qHTS Assay for Inhibitors of Influenza NS1 Protein Function: RT-PCR
Influenza is a world-wide public health problem and emerging forms of the virus have the potential to cause a pandemic of equal or greater magnitude to the outbreaks recorded in 1918, 1957 or 1968. Vaccine development is proceeding and there also exist two classes of anti-influenza compounds. However these therapeutic modalities are neither fully effective nor widely enough available to fulfill more ..
BioActive Compounds: 4
Influenza is a world-wide public health problem and emerging forms of the virus have the potential to cause a pandemic of equal or greater magnitude to the outbreaks recorded in 1918, 1957 or 1968. Vaccine development is proceeding and there also exist two classes of anti-influenza compounds. However these therapeutic modalities are neither fully effective nor widely enough available to fulfill global needs. In addition their potential usefulness against newly emergent strains is not known. Efforts are needed to develop novel agents against influenza virus, including broad-spectrum agents. Identification of small molecules that inhibit NS1 function either directly or by interfering with specific cellular pathways may be a key to increasing our defense against the virus.
We have miniaturized and optimized a cell based assay in which NS1 from influenza A is expressed in the budding yeast S. cerevisiae. NS1 is a multi-functional protein that counters the host innate immune response and facilitates viral versus cellular gene expression. Expression of NS1 causes a pronounced slow growth phenotype in yeast due to its intrinsic molecular activities. Small molecules that suppress the slow growth phenotype can be identified by a straightforward growth recovery assay using optical density (OD) as the measurement. The same yeast strain not expressing NS1 was used as positive control in the yeast growth recovery assay.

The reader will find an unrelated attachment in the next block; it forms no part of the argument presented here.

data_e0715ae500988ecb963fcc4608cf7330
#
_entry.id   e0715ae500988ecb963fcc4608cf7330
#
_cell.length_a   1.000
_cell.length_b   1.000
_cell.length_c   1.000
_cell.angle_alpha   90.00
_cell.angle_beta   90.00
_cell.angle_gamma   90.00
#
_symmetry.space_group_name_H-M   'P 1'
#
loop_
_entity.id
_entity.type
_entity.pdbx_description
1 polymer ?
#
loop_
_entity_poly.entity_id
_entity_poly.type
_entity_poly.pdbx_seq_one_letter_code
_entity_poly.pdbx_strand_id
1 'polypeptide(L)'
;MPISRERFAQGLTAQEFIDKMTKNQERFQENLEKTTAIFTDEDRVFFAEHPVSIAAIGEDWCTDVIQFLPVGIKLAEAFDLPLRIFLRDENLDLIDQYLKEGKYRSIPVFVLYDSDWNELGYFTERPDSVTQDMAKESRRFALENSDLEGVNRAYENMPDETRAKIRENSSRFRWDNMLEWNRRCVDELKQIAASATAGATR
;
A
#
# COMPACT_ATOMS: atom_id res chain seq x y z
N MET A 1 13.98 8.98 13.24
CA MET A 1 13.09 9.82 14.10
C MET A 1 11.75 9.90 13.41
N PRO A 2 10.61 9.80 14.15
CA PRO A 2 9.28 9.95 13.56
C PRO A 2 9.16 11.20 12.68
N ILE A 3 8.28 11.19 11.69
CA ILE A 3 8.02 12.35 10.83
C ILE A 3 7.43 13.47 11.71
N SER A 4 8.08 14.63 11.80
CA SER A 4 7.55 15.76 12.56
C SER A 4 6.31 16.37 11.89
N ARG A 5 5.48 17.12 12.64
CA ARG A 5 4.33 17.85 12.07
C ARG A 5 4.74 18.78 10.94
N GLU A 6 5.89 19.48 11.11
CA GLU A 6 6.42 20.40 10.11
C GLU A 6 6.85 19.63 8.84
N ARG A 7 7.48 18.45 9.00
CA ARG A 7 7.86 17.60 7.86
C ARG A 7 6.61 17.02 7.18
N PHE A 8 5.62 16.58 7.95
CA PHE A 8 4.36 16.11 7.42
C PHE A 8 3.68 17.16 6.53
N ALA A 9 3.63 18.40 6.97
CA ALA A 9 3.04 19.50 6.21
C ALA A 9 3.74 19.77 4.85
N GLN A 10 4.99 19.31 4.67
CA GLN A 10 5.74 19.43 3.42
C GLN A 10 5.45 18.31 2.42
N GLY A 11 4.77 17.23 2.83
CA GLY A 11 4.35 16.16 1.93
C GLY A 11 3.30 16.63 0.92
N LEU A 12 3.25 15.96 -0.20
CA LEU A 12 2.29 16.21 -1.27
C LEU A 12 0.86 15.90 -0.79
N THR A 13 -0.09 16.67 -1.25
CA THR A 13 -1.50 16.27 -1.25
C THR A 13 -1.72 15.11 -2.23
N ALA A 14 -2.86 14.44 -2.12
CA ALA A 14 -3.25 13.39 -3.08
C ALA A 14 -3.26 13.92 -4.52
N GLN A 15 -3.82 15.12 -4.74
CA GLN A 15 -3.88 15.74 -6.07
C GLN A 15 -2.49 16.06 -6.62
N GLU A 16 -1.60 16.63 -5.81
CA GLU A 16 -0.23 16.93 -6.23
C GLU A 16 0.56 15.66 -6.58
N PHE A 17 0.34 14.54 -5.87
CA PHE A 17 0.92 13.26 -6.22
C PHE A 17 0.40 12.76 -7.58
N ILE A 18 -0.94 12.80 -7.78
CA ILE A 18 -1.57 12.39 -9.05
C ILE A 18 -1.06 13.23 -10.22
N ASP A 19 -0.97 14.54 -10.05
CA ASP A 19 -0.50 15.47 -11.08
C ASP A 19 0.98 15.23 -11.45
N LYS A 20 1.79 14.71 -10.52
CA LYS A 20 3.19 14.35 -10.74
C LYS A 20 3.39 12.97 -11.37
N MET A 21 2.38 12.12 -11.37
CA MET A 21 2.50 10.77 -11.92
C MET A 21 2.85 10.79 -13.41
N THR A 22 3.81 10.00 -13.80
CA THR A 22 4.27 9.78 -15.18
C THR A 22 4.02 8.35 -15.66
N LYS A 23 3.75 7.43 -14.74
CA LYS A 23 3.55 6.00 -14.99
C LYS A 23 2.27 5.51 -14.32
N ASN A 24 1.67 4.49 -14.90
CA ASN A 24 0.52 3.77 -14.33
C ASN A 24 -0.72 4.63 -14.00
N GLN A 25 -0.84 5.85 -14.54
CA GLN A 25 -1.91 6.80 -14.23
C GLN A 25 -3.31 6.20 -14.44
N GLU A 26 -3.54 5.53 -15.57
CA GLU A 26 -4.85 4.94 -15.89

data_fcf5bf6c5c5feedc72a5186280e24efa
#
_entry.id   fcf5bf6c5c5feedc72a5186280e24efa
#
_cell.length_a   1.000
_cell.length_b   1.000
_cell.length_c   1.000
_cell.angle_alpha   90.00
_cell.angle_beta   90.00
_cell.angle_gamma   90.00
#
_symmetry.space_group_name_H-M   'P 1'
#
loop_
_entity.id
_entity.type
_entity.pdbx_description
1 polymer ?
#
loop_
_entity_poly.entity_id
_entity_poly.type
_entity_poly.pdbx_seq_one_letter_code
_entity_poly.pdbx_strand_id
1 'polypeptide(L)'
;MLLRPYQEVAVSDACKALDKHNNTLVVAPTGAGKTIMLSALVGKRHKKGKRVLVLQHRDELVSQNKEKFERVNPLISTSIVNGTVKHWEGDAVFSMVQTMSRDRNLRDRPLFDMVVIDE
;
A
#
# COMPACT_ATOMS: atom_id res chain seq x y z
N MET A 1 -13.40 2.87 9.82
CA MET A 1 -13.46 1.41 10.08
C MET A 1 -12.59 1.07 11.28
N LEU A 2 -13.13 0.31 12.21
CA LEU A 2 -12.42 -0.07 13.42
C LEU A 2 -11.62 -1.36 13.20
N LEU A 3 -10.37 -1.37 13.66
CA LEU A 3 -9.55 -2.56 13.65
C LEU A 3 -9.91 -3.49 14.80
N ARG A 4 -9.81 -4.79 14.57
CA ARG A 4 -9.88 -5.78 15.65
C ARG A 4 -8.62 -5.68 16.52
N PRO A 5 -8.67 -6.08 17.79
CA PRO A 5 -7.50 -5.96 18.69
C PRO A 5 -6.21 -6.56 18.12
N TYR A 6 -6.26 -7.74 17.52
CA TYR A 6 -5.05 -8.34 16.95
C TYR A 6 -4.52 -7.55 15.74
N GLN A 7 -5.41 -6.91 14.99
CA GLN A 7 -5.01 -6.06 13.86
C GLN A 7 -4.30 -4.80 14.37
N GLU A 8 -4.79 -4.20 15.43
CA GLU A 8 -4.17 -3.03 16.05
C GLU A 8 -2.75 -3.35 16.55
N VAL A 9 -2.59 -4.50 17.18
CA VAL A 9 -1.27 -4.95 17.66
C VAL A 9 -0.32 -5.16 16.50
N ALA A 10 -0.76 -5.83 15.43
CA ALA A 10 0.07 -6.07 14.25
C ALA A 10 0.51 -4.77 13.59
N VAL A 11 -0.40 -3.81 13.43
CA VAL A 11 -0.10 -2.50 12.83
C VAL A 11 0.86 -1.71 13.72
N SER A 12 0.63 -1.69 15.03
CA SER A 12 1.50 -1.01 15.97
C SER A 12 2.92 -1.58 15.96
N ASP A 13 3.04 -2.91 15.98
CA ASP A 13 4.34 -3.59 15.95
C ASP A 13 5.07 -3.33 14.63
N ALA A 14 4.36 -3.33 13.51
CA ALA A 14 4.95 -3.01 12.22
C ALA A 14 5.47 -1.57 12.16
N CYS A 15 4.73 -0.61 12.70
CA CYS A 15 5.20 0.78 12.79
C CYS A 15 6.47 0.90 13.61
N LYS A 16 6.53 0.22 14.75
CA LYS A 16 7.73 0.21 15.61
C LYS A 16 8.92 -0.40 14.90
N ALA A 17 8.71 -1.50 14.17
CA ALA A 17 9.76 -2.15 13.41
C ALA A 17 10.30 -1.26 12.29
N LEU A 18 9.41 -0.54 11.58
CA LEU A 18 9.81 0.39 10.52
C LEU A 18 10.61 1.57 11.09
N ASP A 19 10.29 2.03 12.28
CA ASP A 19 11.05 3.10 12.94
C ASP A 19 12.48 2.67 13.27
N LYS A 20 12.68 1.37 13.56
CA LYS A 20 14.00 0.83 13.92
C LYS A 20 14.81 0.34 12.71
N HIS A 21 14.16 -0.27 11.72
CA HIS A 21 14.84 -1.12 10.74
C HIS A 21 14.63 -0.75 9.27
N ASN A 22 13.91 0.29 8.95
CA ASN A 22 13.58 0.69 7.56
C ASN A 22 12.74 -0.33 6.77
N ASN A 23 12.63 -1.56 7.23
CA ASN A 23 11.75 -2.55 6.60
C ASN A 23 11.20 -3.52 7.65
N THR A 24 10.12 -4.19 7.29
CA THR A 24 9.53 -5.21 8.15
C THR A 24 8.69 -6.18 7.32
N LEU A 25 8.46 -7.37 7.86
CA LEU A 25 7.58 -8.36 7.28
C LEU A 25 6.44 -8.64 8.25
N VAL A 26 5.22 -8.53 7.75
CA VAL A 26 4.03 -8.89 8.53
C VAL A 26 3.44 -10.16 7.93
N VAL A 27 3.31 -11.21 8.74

Hits resulting from the primary screen and other follow-up screens, were tested at 20 uM in this RT-PCR assay to measure induction of interferon-beta mRNA>
NIH Chemical Genomics Center [NCGC]
NIH Molecular Libraries Probe Centers Network [MLPCN]
MLPCN Grant: MH084878
Assay Submitter (PI): Daniel Engel, University of Virgina
MDCK cells were infected for 6 h with A/PR/8 or delNS1 at an MOI of 0.1 in the presence or absence of drug at 20 uM, and the total RNA was isolated by using RNeasy (Qiagen). For first-strand cDNA synthesis, 2 mg of total RNA was primed with random nanomers (New England Biolabs) at a final concentration of 2 muM. Reverse transcription was performed with 10 U of Moloney murine leukemia virus reverse transcriptase (New England Biolabs) mul-1 in the presence of 1 U of RNase inhibitor (New England Biolabs) mul-1. Thereafter, 1/20 volume of cDNA was used as a template for PCR (30 cycles). The following primer pairs were used: canine IFN-beta (accession no. NM_001135787), 5'-CCAGTTCCAGAAGGAGGACA-3' and 5'CCTGTTGTCCCAGGTGAA GT-3'; and canine beta-actin (GenBank accession no. XM_536230), 5'GGCATCCTGACCCT GAAGTA-3' and 5'GGGGTGTTGAAAGTCTCGAA-3'.
Compounds were considered "active" if a band was observed; compounds were considered "inactive" if no band was obsereved.
"Active compounds are assigned a score of 90, "inconclusive" 50, and "inactive" 10.
Data Table (Concise)